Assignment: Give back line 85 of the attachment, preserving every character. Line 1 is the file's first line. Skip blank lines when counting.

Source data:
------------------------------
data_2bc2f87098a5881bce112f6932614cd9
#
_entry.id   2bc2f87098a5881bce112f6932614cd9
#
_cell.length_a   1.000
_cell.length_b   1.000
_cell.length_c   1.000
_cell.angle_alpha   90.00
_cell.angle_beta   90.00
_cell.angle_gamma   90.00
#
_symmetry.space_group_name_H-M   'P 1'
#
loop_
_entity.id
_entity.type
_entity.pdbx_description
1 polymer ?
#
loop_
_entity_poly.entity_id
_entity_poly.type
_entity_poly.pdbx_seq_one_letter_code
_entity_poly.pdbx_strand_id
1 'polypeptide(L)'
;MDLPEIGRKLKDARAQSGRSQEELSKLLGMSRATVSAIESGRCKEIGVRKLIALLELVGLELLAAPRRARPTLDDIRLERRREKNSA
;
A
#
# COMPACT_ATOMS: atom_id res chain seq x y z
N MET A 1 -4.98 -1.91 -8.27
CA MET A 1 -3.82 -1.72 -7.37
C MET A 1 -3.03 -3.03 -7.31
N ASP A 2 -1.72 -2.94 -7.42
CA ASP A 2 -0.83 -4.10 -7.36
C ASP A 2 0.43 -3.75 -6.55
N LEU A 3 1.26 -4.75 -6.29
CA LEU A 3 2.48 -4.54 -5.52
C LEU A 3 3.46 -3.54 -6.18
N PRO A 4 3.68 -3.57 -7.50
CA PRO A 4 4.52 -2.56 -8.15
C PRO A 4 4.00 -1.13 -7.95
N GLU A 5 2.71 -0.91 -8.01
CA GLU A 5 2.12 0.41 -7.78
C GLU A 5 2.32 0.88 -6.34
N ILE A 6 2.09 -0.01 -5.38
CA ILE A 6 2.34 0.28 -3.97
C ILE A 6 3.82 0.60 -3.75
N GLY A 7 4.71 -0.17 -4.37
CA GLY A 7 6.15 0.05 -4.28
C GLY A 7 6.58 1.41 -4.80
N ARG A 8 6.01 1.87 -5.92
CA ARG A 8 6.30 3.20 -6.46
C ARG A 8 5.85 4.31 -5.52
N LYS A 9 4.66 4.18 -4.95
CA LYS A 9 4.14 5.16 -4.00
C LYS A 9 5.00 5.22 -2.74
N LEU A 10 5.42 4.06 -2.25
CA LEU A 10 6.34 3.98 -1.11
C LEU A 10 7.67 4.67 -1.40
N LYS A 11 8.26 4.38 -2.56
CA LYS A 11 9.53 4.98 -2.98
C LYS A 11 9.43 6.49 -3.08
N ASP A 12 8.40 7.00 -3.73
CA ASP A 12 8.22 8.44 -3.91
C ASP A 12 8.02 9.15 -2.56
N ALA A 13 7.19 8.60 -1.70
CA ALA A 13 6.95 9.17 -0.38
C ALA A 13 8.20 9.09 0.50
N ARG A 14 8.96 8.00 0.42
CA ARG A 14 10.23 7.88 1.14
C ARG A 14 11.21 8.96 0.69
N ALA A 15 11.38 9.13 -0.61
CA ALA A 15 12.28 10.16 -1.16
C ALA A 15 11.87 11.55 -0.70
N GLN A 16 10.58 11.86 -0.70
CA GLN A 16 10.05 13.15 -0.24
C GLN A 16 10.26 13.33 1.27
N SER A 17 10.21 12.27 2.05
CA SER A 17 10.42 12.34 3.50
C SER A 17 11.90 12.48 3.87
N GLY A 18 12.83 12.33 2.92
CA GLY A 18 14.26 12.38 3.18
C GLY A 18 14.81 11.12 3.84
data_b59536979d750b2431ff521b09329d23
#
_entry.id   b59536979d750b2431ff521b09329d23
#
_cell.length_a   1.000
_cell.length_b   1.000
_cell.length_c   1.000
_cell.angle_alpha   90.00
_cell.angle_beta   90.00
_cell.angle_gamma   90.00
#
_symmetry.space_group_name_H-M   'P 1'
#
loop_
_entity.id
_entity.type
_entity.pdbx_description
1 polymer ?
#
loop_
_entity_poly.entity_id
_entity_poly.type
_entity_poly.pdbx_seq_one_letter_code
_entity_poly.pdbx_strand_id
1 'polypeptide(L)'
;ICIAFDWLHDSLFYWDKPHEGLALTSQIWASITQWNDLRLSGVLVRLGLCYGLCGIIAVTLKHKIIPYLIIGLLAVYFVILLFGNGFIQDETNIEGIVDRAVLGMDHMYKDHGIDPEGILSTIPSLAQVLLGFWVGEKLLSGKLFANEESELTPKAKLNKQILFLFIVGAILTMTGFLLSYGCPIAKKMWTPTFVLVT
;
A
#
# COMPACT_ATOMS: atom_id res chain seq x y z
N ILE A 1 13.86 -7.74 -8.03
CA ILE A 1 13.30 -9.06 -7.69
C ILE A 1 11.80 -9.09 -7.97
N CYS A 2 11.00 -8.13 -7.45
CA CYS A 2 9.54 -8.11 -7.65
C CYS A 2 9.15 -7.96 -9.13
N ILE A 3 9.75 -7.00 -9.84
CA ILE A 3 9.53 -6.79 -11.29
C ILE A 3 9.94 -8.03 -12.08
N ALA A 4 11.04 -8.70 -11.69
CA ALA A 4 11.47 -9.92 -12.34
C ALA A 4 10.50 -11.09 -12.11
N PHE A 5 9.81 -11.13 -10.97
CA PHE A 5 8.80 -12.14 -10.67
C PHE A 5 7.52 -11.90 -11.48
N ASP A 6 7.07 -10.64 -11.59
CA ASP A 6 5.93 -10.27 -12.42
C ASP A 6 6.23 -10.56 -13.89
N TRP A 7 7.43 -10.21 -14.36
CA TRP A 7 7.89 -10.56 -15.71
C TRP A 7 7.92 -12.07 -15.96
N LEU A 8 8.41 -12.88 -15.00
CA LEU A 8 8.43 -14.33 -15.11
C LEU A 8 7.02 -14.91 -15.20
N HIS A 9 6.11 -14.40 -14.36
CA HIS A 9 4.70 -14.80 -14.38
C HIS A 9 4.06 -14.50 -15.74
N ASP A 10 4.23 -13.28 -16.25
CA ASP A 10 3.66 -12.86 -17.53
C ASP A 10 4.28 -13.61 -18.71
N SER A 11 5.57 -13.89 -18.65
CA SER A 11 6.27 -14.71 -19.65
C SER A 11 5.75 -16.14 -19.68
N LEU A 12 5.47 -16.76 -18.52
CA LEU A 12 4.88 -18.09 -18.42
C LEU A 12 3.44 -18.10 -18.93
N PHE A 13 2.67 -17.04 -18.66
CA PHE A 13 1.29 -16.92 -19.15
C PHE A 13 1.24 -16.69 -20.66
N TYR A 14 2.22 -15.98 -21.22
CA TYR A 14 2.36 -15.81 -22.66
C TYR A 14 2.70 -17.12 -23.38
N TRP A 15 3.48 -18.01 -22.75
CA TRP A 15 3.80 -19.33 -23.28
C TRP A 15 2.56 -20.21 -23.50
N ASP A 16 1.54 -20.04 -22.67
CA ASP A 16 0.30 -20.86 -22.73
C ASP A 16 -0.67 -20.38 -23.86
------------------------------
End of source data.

data_b59536979d750b2431ff521b09329d23